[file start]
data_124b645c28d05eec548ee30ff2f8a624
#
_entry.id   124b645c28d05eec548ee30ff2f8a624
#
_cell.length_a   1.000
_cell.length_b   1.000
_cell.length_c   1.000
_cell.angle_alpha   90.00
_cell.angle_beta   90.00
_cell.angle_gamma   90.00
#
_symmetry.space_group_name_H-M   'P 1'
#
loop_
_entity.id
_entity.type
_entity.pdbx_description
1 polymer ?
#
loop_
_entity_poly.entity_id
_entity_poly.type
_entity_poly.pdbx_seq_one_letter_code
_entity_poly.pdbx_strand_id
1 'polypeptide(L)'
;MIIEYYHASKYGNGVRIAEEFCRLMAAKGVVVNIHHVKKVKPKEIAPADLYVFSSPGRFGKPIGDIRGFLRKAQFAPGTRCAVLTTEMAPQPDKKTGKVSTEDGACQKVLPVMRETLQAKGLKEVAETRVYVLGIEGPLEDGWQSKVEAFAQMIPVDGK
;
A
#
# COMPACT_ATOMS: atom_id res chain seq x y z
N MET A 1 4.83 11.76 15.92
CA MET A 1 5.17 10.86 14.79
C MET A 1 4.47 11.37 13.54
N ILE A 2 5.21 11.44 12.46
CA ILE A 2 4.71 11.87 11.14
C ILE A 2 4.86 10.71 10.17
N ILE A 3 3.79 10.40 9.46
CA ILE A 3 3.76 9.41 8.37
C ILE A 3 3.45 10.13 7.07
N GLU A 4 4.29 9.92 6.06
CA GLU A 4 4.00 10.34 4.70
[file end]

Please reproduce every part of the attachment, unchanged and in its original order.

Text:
data_124b645c28d05eec548ee30ff2f8a624
#
_entry.id   124b645c28d05eec548ee30ff2f8a624
#
_cell.length_a   1.000
_cell.length_b   1.000
_cell.length_c   1.000
_cell.angle_alpha   90.00
_cell.angle_beta   90.00
_cell.angle_gamma   90.00
#
_symmetry.space_group_name_H-M   'P 1'
#
loop_
_entity.id
_entity.type
_entity.pdbx_description
1 polymer ?
#
loop_
_entity_poly.entity_id
_entity_poly.type
_entity_poly.pdbx_seq_one_letter_code
_entity_poly.pdbx_strand_id
1 'polypeptide(L)'
;MIIEYYHASKYGNGVRIAEEFCRLMAAKGVVVNIHHVKKVKPKEIAPADLYVFSSPGRFGKPIGDIRGFLRKAQFAPGTRCAVLTTEMAPQPDKKTGKVSTEDGACQKVLPVMRETLQAKGLKEVAETRVYVLGIEGPLEDGWQSKVEAFAQMIPVDGK
;
A
#
# COMPACT_ATOMS: atom_id res chain seq x y z
N MET A 1 4.83 11.76 15.92
CA MET A 1 5.17 10.86 14.79
C MET A 1 4.47 11.37 13.54
N ILE A 2 5.21 11.44 12.46
CA ILE A 2 4.71 11.87 11.14
C ILE A 2 4.86 10.71 10.17
N ILE A 3 3.79 10.40 9.46
CA ILE A 3 3.76 9.41 8.37
C ILE A 3 3.45 10.13 7.07
N GLU A 4 4.29 9.92 6.06
CA GLU A 4 4.00 10.34 4.70